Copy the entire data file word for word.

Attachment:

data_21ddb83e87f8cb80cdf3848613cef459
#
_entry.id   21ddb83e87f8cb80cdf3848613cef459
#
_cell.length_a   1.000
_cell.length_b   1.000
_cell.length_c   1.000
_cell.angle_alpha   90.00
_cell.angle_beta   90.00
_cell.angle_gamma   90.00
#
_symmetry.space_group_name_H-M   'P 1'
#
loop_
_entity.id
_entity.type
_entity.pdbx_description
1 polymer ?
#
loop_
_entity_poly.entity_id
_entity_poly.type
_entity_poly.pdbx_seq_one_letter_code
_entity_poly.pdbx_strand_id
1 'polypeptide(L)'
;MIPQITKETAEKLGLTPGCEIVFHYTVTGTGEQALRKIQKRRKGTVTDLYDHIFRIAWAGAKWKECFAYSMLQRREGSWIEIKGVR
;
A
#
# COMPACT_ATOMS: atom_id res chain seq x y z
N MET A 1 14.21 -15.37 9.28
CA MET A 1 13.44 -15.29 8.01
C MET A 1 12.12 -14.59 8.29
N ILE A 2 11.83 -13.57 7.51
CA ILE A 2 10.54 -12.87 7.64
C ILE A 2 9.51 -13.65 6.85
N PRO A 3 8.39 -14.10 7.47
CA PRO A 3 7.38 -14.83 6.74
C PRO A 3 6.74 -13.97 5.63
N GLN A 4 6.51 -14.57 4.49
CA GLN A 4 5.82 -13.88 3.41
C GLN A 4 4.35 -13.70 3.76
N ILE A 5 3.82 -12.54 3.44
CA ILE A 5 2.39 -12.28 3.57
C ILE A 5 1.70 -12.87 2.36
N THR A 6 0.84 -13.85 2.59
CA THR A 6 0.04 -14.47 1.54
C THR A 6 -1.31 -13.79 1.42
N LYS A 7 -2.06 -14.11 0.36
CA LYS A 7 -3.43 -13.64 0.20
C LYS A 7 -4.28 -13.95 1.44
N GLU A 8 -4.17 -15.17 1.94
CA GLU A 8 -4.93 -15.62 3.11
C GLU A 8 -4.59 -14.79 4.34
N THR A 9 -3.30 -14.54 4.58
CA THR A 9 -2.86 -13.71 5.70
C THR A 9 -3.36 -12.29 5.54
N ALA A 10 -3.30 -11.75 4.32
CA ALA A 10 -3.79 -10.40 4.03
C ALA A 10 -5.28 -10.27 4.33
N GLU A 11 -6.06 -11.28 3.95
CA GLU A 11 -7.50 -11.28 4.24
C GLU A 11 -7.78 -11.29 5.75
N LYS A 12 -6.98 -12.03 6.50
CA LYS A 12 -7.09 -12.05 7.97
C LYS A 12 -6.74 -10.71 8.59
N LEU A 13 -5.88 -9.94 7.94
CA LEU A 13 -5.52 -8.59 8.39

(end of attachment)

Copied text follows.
data_21ddb83e87f8cb80cdf3848613cef459
#
_entry.id   21ddb83e87f8cb80cdf3848613cef459
#
_cell.length_a   1.000
_cell.length_b   1.000
_cell.length_c   1.000
_cell.angle_alpha   90.00
_cell.angle_beta   90.00
_cell.angle_gamma   90.00
#
_symmetry.space_group_name_H-M   'P 1'
#
loop_
_entity.id
_entity.type
_entity.pdbx_description
1 polymer ?
#
loop_
_entity_poly.entity_id
_entity_poly.type
_entity_poly.pdbx_seq_one_letter_code
_entity_poly.pdbx_strand_id
1 'polypeptide(L)'
;MIPQITKETAEKLGLTPGCEIVFHYTVTGTGEQALRKIQKRRKGTVTDLYDHIFRIAWAGAKWKECFAYSMLQRREGSWIEIKGVR
;
A
#
# COMPACT_ATOMS: atom_id res chain seq x y z
N MET A 1 14.21 -15.37 9.28
CA MET A 1 13.44 -15.29 8.01
C MET A 1 12.12 -14.59 8.29
N ILE A 2 11.83 -13.57 7.51
CA ILE A 2 10.54 -12.87 7.64
C ILE A 2 9.51 -13.65 6.85
N PRO A 3 8.39 -14.10 7.47
CA PRO A 3 7.38 -14.83 6.74
C PRO A 3 6.74 -13.97 5.63
N GLN A 4 6.51 -14.57 4.49
CA GLN A 4 5.82 -13.88 3.41
C GLN A 4 4.35 -13.70 3.76
N ILE A 5 3.82 -12.54 3.44
CA ILE A 5 2.39 -12.28 3.57
C ILE A 5 1.70 -12.87 2.36
N THR A 6 0.84 -13.85 2.59
CA THR A 6 0.04 -14.47 1.54
C THR A 6 -1.31 -13.79 1.42
N LYS A 7 -2.06 -14.11 0.36
CA LYS A 7 -3.43 -13.64 0.20
C LYS A 7 -4.28 -13.95 1.44
N GLU A 8 -4.17 -15.17 1.94
CA GLU A 8 -4.93 -15.62 3.11
C GLU A 8 -4.59 -14.79 4.34
N THR A 9 -3.30 -14.54 4.58
CA THR A 9 -2.86 -13.71 5.70
C THR A 9 -3.36 -12.29 5.54
N ALA A 10 -3.30 -11.75 4.32
CA ALA A 10 -3.79 -10.40 4.03
C ALA A 10 -5.28 -10.27 4.33
N GLU A 11 -6.06 -11.28 3.95
CA GLU A 11 -7.50 -11.28 4.24
C GLU A 11 -7.78 -11.29 5.75
N LYS A 12 -6.98 -12.03 6.50
CA LYS A 12 -7.09 -12.05 7.97
C LYS A 12 -6.74 -10.71 8.59
N LEU A 13 -5.88 -9.94 7.94
CA LEU A 13 -5.52 -8.59 8.39